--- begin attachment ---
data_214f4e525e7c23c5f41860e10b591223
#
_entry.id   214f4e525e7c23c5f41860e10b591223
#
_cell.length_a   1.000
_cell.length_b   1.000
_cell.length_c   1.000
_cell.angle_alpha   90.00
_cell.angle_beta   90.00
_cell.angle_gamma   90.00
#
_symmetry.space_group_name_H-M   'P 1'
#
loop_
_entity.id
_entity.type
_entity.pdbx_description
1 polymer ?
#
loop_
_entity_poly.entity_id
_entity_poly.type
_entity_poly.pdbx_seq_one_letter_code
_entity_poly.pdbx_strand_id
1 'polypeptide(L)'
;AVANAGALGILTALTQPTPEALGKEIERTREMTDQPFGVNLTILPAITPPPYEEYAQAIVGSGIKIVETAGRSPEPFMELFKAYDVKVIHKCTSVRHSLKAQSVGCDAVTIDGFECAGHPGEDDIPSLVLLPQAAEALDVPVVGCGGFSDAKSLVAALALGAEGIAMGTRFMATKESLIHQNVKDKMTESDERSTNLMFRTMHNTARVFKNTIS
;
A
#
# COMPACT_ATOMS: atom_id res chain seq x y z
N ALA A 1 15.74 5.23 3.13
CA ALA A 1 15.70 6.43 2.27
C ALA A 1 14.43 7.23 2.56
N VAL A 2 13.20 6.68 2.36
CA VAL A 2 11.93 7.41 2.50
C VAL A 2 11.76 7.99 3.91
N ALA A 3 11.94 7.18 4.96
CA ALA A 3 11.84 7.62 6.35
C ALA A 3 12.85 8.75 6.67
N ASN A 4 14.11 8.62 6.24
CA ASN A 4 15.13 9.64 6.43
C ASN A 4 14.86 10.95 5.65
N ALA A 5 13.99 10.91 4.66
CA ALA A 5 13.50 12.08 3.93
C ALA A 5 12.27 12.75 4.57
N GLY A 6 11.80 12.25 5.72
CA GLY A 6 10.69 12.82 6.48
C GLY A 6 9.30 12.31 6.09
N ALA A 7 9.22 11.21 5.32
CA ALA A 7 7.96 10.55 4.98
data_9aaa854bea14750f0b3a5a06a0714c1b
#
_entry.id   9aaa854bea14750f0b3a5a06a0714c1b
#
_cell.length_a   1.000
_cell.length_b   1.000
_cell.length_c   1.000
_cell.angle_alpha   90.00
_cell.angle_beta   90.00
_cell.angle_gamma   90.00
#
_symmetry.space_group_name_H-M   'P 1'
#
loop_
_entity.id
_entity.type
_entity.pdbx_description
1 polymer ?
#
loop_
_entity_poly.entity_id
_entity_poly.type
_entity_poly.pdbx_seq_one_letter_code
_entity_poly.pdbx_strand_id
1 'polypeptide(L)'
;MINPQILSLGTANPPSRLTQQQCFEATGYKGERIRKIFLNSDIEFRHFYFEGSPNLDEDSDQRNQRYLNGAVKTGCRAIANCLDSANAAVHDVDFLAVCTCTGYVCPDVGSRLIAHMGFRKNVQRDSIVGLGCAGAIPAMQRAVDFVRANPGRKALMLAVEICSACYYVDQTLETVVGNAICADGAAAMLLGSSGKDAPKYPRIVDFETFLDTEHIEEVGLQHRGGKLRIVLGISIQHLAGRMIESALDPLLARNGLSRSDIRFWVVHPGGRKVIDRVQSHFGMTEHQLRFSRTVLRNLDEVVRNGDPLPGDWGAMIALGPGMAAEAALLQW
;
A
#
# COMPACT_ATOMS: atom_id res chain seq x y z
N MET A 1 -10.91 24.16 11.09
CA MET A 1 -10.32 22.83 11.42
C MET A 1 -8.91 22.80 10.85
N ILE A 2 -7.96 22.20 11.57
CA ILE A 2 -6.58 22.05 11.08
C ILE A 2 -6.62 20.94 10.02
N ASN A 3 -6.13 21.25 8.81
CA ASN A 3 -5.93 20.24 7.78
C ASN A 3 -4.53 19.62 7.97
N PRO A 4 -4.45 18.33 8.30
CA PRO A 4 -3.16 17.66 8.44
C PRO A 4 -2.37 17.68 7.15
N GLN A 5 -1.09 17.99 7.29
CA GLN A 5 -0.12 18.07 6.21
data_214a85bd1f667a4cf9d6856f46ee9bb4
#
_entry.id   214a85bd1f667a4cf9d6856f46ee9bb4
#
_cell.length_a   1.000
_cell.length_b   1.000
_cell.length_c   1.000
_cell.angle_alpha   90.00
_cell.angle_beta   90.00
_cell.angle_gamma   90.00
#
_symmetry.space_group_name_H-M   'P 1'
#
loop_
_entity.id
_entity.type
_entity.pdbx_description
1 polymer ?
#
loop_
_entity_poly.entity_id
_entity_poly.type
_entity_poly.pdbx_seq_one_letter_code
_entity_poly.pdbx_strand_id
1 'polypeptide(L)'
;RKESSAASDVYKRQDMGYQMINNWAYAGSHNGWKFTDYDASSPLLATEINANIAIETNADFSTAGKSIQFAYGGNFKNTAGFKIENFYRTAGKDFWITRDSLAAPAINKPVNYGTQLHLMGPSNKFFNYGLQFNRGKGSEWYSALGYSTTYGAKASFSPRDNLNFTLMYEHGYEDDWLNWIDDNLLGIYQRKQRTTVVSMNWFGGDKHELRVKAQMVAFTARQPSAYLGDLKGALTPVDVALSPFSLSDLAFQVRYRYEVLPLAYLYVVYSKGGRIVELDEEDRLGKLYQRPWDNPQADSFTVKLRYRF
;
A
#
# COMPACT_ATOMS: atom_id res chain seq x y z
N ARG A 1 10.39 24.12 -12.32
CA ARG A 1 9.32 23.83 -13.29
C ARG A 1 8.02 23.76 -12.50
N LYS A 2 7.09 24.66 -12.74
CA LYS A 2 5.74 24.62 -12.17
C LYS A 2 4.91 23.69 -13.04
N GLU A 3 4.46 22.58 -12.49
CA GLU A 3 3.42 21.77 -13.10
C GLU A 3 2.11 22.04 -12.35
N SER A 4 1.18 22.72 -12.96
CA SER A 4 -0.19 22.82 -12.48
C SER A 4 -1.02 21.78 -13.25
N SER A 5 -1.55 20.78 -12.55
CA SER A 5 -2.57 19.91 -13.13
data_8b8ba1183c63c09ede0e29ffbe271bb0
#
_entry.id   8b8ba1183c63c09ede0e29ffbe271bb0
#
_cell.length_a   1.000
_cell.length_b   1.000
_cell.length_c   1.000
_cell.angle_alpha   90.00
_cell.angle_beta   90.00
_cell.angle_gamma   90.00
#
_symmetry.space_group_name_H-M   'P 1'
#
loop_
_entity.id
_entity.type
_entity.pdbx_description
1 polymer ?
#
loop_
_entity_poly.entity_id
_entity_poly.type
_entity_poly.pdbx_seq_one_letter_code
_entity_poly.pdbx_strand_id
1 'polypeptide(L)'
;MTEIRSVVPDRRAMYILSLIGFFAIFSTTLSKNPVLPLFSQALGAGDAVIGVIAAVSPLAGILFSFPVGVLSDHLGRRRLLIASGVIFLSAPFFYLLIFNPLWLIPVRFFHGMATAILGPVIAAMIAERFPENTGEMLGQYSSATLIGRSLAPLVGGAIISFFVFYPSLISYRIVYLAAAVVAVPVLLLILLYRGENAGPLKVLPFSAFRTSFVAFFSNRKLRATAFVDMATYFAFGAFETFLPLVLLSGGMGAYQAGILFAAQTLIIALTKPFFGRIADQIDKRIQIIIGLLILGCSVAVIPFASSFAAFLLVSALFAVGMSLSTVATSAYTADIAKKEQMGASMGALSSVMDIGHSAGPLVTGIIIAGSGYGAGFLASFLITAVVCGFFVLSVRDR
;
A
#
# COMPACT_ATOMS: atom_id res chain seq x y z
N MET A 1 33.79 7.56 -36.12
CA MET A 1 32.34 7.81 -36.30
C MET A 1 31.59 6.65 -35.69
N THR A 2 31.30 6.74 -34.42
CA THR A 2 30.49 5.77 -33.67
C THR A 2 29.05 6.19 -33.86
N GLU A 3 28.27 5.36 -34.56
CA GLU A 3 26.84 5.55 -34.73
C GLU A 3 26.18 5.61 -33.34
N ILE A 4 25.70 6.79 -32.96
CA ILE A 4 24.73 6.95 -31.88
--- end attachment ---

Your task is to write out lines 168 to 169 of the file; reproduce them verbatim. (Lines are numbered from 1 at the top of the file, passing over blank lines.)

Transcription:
# COMPACT_ATOMS: atom_id res chain seq x y z
N MET A 1 33.79 7.56 -36.12